Through the above study, the inventors have confirmed that basic peptides bind to non-denatured albumin as reported by Lowenthal et al. above. Detection by Lowenthal et al is based on mechanophysics and necessitates a mass spectrometer, where a mixture of a basic peptide and non-denatured albumin is once fixed on a polymer substrate for sample fixation of the mass spectrometer and then is developed. That is, in this detection method, both the basic peptide and non-denatured albumin never preserves the actual solution-based equilibrium and the method results in detection for only a biased population of molecules.

In striking contrast, the present inventors have maintained and ensured the basic peptide and non-denatured albumin in a solution persistently and then monitored the natural binding therebetween, namely the actual solution-based equilibrium. The present inventors have attempted to apply this form of equilibrium to creation of a method for detection of the basic peptide or the complex of the basic peptide and non-denatured albumin.

However, during the above investigation, the present inventors have elucidated that an affinity of binding between the basic peptide and non-denatured albumin is naturally weak, which has not been reported in the prior art. As a result, the sensitivity in detection is not sufficient in the above detection method.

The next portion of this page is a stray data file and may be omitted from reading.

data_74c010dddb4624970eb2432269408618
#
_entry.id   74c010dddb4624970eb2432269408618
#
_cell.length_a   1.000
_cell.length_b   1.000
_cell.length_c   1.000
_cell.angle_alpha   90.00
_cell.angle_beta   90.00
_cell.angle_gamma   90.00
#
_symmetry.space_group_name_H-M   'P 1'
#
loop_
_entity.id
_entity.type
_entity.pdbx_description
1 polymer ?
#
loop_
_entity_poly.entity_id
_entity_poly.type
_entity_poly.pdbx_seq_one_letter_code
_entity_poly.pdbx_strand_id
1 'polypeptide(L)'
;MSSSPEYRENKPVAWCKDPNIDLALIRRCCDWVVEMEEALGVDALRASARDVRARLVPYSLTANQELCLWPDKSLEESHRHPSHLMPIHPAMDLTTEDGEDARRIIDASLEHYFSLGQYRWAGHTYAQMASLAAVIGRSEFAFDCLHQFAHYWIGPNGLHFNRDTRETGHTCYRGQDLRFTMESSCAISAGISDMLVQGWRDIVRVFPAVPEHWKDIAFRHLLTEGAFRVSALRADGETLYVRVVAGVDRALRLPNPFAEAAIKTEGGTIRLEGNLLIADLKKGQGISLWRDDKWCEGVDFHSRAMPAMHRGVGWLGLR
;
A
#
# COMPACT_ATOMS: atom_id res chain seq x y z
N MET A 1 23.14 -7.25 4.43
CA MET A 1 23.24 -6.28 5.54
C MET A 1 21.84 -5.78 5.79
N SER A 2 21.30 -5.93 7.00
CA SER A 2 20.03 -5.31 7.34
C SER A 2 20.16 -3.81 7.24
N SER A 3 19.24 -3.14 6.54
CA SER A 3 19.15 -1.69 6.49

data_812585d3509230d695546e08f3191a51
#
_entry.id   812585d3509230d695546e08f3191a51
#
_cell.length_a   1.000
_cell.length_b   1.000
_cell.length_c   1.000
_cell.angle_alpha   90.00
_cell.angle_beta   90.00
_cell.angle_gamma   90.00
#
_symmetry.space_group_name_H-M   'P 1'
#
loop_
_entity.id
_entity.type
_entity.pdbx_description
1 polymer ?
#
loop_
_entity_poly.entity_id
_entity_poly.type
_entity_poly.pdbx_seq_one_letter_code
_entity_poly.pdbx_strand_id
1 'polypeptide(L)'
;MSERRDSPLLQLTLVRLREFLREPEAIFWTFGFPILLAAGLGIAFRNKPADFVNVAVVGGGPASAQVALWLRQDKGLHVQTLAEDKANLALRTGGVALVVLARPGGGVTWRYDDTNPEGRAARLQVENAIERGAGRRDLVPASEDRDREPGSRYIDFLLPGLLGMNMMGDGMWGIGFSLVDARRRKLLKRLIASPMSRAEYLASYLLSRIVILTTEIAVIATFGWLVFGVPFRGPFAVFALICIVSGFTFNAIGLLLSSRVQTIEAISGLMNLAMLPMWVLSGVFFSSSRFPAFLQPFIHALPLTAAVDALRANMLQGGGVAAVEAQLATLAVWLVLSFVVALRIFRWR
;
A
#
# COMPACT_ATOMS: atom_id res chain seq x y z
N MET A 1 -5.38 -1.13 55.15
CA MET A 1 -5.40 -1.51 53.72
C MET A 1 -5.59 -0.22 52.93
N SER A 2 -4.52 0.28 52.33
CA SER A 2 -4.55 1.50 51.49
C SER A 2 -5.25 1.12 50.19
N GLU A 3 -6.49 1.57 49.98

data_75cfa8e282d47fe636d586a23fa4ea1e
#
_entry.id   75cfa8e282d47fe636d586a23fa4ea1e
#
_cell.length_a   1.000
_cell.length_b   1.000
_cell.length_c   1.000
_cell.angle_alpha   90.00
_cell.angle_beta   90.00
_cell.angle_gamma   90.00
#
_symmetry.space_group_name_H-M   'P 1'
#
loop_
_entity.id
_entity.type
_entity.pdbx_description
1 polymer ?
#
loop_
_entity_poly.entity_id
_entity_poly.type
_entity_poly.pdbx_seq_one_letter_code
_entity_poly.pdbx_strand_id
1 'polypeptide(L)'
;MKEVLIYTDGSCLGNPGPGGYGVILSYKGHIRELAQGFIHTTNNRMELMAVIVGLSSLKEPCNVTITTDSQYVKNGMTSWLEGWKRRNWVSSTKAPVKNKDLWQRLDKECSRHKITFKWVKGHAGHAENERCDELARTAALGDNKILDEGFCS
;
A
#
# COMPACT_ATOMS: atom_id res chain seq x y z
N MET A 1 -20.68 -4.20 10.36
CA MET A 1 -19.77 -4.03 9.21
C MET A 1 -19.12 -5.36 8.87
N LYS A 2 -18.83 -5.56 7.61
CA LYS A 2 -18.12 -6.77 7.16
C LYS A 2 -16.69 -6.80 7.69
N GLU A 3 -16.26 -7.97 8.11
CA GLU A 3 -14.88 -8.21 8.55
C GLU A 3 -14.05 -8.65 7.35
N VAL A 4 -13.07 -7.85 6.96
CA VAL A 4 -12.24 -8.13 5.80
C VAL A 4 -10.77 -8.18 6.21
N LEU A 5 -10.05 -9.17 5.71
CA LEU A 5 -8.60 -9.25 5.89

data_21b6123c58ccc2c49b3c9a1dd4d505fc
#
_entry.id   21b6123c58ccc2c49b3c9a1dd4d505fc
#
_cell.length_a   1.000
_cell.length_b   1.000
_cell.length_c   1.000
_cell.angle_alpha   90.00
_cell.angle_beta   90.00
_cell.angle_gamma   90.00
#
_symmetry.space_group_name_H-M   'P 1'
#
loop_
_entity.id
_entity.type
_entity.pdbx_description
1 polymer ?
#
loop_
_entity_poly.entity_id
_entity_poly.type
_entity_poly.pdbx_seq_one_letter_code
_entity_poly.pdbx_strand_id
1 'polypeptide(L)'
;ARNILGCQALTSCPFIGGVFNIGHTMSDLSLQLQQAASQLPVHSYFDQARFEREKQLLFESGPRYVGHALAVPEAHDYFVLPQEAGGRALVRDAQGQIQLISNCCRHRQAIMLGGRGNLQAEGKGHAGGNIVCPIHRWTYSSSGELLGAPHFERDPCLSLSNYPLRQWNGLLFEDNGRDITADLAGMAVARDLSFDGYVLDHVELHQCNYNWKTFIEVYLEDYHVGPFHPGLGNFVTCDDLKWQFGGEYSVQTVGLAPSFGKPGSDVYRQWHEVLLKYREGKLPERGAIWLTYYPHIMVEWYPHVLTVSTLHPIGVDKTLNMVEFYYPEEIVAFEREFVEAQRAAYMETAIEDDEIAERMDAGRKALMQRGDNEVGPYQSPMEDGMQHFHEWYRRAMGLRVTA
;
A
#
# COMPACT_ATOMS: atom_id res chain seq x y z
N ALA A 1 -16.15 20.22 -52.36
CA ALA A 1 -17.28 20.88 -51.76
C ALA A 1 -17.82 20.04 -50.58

Thus, in order to detect the complex, one candidate for the step is to utilize a labeling substance as mentioned above. The other is to design to enhance the affinity of binding in the form of the solution equilibrium.

One of the characteristics of the present invention is to meet the above needs. Thus, an object of the present invention is to provide a method which enables a convenient and rapid detection of basic peptides without the need of complicated procedures such as binding of a labeling substance. Another object of the present invention is to provide a reagent for detection of a basic peptide to be used in the detection method.

The present inventors have found that when a sample containing a basic peptide and a denatured bovine serum albumin solution are mixed, the mixture becomes turbid because of a complex formed between the denatured albumin and the basic peptide, and that the extent of the turbidness increases at higher concentrations of the basic peptide in the sample, thereby completing the present invention.

Thus, the present invention provides a method for detection of a basic peptide comprising the steps of:

(1) mixing a sample suspected to contain the basic peptide and a reagent containing denatured albumin to form a complex between the basic peptide and the denatured albumin; and

(2) detecting a turbidness of a mixture obtained in the step (1).

The present invention further provides a reagent for detection of a basic peptide comprising denatured albumin.

According to the present invention, the method which allows convenient and rapid detection of basic peptides without the need of complicated steps such as binding of a labeling substance and the reagent to be used for the method are provided.

BRIEF DESCRIPTION OF THE DRAWINGS

FIG. 1 is a plot of varied concentrations of a peptide versus values of OD measured when a partial ACTH peptide is detected using non-denatured BSA and the present reagent containing heat-denatured BSA.

FIG. 2 is a plot of varied concentrations of a peptide versus values of OD measured when a partial ACTH peptide is detected using the reagent, for which BSA in the reagent was heated to be denatured for 0, 5, 15, 60 and 120 minutes;